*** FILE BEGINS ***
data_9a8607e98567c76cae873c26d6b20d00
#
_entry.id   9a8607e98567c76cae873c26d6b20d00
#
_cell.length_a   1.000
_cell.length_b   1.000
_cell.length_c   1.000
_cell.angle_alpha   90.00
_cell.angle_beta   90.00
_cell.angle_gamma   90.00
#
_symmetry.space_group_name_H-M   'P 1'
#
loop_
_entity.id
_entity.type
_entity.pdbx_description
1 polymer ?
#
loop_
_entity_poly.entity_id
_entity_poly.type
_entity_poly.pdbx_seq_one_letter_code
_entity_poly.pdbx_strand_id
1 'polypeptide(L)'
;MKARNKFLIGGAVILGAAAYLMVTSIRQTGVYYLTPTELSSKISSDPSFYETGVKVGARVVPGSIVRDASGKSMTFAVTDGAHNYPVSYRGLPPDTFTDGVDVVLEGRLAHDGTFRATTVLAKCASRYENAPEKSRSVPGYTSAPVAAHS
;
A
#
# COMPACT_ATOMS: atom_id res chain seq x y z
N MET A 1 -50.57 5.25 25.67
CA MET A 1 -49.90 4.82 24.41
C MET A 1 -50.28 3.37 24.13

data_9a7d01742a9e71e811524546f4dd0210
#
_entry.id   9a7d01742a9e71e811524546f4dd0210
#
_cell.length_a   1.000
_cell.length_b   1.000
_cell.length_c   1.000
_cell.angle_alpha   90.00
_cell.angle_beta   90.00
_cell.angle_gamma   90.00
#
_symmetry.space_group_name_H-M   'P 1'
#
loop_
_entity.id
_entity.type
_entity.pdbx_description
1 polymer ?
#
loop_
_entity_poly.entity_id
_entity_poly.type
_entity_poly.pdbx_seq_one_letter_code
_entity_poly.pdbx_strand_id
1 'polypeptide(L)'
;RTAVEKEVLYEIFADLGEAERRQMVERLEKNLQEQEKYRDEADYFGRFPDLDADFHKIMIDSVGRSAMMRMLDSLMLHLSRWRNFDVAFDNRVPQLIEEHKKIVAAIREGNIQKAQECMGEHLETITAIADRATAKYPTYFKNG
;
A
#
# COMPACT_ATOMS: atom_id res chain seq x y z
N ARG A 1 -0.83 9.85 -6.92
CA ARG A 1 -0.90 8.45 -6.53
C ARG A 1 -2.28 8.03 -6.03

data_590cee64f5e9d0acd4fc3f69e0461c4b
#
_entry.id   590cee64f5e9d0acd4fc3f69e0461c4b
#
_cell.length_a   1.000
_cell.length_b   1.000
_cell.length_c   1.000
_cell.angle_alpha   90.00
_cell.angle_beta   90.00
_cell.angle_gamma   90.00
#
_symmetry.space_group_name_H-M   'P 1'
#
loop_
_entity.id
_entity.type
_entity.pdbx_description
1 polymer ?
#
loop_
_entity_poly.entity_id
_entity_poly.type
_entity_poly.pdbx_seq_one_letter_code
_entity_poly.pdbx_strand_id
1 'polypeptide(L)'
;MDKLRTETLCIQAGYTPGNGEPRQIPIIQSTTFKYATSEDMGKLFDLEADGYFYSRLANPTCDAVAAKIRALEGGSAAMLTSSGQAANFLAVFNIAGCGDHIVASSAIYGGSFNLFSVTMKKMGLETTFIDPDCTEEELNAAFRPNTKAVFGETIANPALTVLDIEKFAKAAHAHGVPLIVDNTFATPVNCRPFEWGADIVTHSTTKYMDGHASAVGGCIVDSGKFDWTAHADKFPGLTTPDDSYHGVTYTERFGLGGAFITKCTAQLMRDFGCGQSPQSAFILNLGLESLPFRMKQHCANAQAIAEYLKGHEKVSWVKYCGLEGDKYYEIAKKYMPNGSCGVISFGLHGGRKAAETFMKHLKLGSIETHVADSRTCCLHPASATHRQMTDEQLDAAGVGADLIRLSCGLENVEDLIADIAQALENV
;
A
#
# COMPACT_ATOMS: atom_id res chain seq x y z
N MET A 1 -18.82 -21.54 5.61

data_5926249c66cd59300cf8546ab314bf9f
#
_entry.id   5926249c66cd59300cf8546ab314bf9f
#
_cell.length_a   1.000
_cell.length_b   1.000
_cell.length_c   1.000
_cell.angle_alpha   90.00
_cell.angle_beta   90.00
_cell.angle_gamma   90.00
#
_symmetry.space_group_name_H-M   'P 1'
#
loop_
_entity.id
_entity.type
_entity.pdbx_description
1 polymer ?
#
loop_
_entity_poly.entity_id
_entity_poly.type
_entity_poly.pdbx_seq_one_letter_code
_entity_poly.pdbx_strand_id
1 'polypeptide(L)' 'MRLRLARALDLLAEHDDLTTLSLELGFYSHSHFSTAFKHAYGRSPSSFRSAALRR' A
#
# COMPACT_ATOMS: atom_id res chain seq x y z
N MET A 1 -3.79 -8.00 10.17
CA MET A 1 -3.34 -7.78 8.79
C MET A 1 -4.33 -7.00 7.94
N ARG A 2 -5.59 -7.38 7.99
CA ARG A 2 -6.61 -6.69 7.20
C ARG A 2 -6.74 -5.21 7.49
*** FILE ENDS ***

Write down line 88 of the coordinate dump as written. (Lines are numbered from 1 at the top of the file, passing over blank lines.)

_entity_poly.type